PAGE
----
Throwback Thursday photo: justice on the C&O Canal

C&O Canal National Historical Park (Washington, DC), 1954.

Credit: National Park Service, flickr.

Supreme Court Justice William O. Douglas walks point on a hike through the Washington, DC portion of what is now the Chesapeake & Ohio (C&O) Canal National Historical Park.

Douglas, the longest-tenured justice in the history of the Supreme Court, was a controversial judicial figure, but his love of the outdoors was never in doubt. So formative were the judge’s boyhood experiences in the Pacific Northwest that he penned a book about it in 1950—Of Men and Mountains—and later received the ultimate conservation honor when his name was added to a protected wilderness area in his home state of Washington.

But the C&O Canal, which runs 184.5 miles from the nation’s capital to western Maryland, will always enjoy a special connection with Douglas.

In the 1950s, the canal, which had been partly restored as a park in 1938 only to be severely damaged by a flood a few years later, was targeted as the site of a new highway. Anticipating that such a project would destroy wildlife habitat, Douglas led the charge to preserve the area, writing a letter asking the editorial board of the Washington Post (which had previously voiced support for the highway) to hike the trail with him. Douglas was certain that the trip would change their minds.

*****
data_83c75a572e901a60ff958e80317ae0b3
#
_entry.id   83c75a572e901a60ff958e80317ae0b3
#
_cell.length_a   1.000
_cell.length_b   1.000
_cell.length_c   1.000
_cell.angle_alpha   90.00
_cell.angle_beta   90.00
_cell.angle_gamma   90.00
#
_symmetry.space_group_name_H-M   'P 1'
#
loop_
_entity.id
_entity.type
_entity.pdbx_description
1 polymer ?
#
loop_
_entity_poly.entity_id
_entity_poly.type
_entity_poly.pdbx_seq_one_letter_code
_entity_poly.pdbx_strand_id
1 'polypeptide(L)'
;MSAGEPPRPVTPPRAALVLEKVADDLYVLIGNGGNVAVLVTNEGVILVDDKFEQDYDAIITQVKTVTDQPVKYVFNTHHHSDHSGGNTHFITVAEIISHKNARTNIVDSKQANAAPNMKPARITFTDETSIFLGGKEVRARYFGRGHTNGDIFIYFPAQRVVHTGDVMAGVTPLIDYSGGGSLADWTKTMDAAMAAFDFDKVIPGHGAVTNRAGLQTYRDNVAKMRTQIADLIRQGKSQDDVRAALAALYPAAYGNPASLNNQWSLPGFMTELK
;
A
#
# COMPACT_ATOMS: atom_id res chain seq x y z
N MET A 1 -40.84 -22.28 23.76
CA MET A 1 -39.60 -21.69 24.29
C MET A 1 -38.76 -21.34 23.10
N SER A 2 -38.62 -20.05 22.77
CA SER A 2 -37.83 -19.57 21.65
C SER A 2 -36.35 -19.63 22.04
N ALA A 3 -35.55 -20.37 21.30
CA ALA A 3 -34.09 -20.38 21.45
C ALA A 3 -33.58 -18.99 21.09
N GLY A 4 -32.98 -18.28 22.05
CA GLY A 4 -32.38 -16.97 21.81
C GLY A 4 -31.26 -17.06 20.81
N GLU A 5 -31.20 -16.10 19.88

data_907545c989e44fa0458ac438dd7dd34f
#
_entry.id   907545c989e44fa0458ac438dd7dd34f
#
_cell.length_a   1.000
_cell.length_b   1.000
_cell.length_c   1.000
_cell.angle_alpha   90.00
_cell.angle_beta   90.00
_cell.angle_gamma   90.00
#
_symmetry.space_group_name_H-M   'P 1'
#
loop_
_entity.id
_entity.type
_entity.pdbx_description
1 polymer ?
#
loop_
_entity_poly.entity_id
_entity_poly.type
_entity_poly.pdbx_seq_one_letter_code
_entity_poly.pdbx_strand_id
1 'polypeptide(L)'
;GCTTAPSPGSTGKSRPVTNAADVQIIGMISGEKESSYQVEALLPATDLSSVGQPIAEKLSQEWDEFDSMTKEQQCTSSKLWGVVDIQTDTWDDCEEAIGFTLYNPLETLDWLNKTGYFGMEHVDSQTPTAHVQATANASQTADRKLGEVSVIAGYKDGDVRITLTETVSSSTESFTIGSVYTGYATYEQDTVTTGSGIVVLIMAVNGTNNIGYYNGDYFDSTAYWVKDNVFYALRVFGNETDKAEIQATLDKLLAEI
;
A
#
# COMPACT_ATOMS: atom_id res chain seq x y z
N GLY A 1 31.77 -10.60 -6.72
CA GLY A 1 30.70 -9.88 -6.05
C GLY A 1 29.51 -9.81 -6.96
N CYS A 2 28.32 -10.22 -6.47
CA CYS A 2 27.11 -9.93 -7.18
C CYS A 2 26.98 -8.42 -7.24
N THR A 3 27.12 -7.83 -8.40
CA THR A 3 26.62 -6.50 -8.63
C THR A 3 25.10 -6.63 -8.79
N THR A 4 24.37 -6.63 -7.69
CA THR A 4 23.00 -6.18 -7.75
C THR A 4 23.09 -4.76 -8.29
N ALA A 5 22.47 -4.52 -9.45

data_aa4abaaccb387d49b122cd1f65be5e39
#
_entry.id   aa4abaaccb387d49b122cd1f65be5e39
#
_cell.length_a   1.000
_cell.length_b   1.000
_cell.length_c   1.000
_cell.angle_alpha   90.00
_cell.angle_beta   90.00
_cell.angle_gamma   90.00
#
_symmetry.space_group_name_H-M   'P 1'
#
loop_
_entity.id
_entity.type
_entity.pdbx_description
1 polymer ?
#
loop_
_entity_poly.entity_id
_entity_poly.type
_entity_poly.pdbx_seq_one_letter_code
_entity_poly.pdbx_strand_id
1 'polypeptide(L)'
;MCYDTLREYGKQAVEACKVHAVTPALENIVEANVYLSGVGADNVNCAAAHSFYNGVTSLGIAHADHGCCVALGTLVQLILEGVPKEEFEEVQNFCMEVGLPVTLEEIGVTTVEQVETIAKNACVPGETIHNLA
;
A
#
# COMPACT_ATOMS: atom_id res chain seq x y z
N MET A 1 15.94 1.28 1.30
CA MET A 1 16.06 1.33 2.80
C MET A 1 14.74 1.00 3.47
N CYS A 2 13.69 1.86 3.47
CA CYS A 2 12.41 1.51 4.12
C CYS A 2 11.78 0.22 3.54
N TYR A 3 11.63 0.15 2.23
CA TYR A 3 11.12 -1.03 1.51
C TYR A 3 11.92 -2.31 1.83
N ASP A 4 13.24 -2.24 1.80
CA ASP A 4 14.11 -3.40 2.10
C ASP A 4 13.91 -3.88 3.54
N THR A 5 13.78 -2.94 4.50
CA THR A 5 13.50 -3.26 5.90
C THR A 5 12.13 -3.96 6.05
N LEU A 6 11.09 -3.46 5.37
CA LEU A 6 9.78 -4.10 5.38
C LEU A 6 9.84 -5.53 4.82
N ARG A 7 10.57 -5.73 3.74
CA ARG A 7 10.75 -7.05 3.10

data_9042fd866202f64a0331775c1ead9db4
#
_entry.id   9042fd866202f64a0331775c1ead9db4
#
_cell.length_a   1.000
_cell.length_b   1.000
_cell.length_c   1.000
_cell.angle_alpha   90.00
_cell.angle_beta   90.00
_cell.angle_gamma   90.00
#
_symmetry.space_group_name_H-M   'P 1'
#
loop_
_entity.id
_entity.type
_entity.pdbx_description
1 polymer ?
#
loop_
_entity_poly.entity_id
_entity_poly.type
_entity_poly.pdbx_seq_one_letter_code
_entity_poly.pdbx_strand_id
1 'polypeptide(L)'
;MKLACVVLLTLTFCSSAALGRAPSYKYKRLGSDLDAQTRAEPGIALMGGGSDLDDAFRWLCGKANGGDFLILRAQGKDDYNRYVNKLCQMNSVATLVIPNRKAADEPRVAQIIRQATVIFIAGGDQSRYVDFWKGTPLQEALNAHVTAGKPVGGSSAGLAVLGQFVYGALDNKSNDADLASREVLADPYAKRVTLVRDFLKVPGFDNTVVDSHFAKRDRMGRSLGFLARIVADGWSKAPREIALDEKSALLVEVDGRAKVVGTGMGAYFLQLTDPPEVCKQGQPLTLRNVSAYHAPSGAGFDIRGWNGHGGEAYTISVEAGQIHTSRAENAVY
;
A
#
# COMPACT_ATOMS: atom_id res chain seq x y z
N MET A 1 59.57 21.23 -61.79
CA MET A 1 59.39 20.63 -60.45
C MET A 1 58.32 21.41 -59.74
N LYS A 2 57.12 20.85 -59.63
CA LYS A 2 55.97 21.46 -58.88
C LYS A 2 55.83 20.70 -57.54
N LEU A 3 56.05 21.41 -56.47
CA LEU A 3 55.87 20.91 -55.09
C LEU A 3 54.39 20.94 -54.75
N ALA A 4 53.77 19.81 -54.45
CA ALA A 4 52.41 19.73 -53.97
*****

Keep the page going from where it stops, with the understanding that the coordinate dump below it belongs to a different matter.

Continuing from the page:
The Secretary of the Interior hails Douglas near the end of the famous C&O Canal hike. Credit: National Park Service, flickr.

At the end of the hike, Douglas and company (including Dr. Olaus Murie, then the president of The Wilderness Society) were greeted by a supportive crowd. The Post reversed its position, and with public attention now aroused, the highway was no longer a foregone conclusion. Debate over how to handle the area raged for years, until, in 1971, a bill was passed to establish C&O Canal National Historical Park. The park was officially dedicated to Douglas in 1977.

Today, the canal is a popular site for hikers, cyclists and others, drawing millions of visitors each year. It also stands as a remnant of the turbulent age of American industrialization—and a reminder that a walk in the woods can make a big difference.

Today, a statue of Douglas stands near the canal in Washington, DC. Credit: National Park Service, flickr.

Read more about William O. Douglas’ efforts to save the C&O Canal

Wilderness areas named after Douglas and other conservation heroes

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